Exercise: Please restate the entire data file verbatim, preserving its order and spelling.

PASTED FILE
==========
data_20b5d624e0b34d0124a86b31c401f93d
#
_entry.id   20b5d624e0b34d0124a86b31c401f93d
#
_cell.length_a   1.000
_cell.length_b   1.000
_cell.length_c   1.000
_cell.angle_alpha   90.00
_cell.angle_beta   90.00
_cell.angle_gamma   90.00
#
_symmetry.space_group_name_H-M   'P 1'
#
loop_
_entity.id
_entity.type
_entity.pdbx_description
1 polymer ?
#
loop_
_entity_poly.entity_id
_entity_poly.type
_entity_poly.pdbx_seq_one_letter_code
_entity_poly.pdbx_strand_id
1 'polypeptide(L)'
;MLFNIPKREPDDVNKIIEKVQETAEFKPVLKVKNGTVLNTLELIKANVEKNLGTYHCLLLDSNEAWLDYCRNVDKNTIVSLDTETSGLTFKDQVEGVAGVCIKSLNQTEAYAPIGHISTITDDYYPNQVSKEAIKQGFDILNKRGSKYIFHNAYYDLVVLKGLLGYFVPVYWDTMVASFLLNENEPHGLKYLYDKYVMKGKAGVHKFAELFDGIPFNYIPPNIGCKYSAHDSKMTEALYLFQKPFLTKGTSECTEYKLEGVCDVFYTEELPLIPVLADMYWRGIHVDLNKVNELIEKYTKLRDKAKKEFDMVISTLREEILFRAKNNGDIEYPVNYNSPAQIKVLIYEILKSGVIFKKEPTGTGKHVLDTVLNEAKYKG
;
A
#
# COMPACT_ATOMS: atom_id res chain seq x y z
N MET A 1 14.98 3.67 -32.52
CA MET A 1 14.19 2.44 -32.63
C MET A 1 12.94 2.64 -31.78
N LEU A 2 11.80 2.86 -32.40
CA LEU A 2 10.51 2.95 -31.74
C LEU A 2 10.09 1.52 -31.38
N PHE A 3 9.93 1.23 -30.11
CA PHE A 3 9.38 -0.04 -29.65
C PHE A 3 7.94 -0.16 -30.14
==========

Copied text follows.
data_20b5d624e0b34d0124a86b31c401f93d
#
_entry.id   20b5d624e0b34d0124a86b31c401f93d
#
_cell.length_a   1.000
_cell.length_b   1.000
_cell.length_c   1.000
_cell.angle_alpha   90.00
_cell.angle_beta   90.00
_cell.angle_gamma   90.00
#
_symmetry.space_group_name_H-M   'P 1'
#
loop_
_entity.id
_entity.type
_entity.pdbx_description
1 polymer ?
#
loop_
_entity_poly.entity_id
_entity_poly.type
_entity_poly.pdbx_seq_one_letter_code
_entity_poly.pdbx_strand_id
1 'polypeptide(L)'
;MLFNIPKREPDDVNKIIEKVQETAEFKPVLKVKNGTVLNTLELIKANVEKNLGTYHCLLLDSNEAWLDYCRNVDKNTIVSLDTETSGLTFKDQVEGVAGVCIKSLNQTEAYAPIGHISTITDDYYPNQVSKEAIKQGFDILNKRGSKYIFHNAYYDLVVLKGLLGYFVPVYWDTMVASFLLNENEPHGLKYLYDKYVMKGKAGVHKFAELFDGIPFNYIPPNIGCKYSAHDSKMTEALYLFQKPFLTKGTSECTEYKLEGVCDVFYTEELPLIPVLADMYWRGIHVDLNKVNELIEKYTKLRDKAKKEFDMVISTLREEILFRAKNNGDIEYPVNYNSPAQIKVLIYEILKSGVIFKKEPTGTGKHVLDTVLNEAKYKG
;
A
#
# COMPACT_ATOMS: atom_id res chain seq x y z
N MET A 1 14.98 3.67 -32.52
CA MET A 1 14.19 2.44 -32.63
C MET A 1 12.94 2.64 -31.78
N LEU A 2 11.80 2.86 -32.40
CA LEU A 2 10.51 2.95 -31.74
C LEU A 2 10.09 1.52 -31.38
N PHE A 3 9.93 1.23 -30.11
CA PHE A 3 9.38 -0.04 -29.65
C PHE A 3 7.94 -0.16 -30.14